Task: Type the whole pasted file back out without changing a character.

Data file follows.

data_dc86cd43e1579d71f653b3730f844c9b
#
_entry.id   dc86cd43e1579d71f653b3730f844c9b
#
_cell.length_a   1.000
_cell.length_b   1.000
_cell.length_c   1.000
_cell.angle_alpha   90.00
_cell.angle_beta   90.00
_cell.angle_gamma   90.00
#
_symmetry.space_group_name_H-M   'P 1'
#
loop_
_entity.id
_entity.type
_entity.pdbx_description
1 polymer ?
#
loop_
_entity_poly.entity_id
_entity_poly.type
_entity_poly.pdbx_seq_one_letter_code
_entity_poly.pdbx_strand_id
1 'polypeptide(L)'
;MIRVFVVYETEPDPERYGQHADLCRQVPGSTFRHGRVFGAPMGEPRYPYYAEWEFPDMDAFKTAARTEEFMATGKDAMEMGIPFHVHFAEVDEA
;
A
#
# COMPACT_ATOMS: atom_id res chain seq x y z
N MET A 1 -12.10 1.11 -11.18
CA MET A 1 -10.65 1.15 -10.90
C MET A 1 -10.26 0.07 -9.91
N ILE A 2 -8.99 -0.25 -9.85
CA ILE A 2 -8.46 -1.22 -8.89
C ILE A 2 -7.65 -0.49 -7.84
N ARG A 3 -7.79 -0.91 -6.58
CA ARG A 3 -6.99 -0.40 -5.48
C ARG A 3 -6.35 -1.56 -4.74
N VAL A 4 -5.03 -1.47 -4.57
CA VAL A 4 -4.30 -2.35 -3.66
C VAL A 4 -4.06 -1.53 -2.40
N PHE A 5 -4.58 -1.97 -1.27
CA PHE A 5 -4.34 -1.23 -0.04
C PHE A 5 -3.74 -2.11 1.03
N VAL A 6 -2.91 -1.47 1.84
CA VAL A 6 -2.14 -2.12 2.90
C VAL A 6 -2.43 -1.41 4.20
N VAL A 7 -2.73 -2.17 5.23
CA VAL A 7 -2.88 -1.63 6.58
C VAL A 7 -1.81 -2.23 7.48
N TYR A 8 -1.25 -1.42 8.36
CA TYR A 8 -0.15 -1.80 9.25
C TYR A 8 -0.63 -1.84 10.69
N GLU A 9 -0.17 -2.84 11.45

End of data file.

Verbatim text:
data_dc86cd43e1579d71f653b3730f844c9b
#
_entry.id   dc86cd43e1579d71f653b3730f844c9b
#
_cell.length_a   1.000
_cell.length_b   1.000
_cell.length_c   1.000
_cell.angle_alpha   90.00
_cell.angle_beta   90.00
_cell.angle_gamma   90.00
#
_symmetry.space_group_name_H-M   'P 1'
#
loop_
_entity.id
_entity.type
_entity.pdbx_description
1 polymer ?
#
loop_
_entity_poly.entity_id
_entity_poly.type
_entity_poly.pdbx_seq_one_letter_code
_entity_poly.pdbx_strand_id
1 'polypeptide(L)'
;MIRVFVVYETEPDPERYGQHADLCRQVPGSTFRHGRVFGAPMGEPRYPYYAEWEFPDMDAFKTAARTEEFMATGKDAMEMGIPFHVHFAEVDEA
;
A
#
# COMPACT_ATOMS: atom_id res chain seq x y z
N MET A 1 -12.10 1.11 -11.18
CA MET A 1 -10.65 1.15 -10.90
C MET A 1 -10.26 0.07 -9.91
N ILE A 2 -8.99 -0.25 -9.85
CA ILE A 2 -8.46 -1.22 -8.89
C ILE A 2 -7.65 -0.49 -7.84
N ARG A 3 -7.79 -0.91 -6.58
CA ARG A 3 -6.99 -0.40 -5.48
C ARG A 3 -6.35 -1.56 -4.74
N VAL A 4 -5.03 -1.47 -4.57
CA VAL A 4 -4.30 -2.35 -3.66
C VAL A 4 -4.06 -1.53 -2.40
N PHE A 5 -4.58 -1.97 -1.27
CA PHE A 5 -4.34 -1.23 -0.04
C PHE A 5 -3.74 -2.11 1.03
N VAL A 6 -2.91 -1.47 1.84
CA VAL A 6 -2.14 -2.12 2.90
C VAL A 6 -2.43 -1.41 4.20
N VAL A 7 -2.73 -2.17 5.23
CA VAL A 7 -2.88 -1.63 6.58
C VAL A 7 -1.81 -2.23 7.48
N TYR A 8 -1.25 -1.42 8.36
CA TYR A 8 -0.15 -1.80 9.25
C TYR A 8 -0.63 -1.84 10.69
N GLU A 9 -0.17 -2.84 11.45